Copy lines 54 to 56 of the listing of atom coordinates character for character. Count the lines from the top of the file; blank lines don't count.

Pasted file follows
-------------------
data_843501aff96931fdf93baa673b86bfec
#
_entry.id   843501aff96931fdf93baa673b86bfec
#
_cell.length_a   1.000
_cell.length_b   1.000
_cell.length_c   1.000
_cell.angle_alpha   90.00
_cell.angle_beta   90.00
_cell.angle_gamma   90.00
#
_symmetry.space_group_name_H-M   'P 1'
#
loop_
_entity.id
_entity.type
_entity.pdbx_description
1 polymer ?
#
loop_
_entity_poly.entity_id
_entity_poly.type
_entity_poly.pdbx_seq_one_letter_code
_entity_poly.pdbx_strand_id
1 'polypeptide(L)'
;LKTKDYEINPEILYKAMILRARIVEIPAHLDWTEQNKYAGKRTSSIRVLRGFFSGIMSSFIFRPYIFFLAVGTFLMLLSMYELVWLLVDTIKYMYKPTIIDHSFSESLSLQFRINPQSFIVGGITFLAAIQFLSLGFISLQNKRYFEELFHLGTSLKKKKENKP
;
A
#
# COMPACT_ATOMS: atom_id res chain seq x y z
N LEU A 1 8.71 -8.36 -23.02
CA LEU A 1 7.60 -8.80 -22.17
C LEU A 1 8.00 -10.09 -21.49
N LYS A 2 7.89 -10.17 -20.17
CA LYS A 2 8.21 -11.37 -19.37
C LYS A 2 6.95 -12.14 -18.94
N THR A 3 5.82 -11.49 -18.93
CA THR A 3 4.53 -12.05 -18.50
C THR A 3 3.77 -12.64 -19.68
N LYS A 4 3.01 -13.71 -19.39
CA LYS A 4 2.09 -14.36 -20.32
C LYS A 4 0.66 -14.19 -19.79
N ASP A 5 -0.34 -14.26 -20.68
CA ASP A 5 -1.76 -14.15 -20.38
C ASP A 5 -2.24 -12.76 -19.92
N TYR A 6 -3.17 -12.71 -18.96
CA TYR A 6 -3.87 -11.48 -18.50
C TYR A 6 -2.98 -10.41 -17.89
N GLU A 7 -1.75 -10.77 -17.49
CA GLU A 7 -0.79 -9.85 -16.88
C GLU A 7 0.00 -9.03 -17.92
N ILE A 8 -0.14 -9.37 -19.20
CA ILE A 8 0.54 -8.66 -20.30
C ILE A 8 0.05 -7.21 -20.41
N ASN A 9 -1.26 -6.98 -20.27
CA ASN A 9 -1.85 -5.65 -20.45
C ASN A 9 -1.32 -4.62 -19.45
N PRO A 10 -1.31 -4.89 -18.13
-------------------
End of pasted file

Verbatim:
C ILE A 8 0.05 -7.21 -20.41
N ASN A 9 -1.26 -6.98 -20.27
CA ASN A 9 -1.85 -5.65 -20.45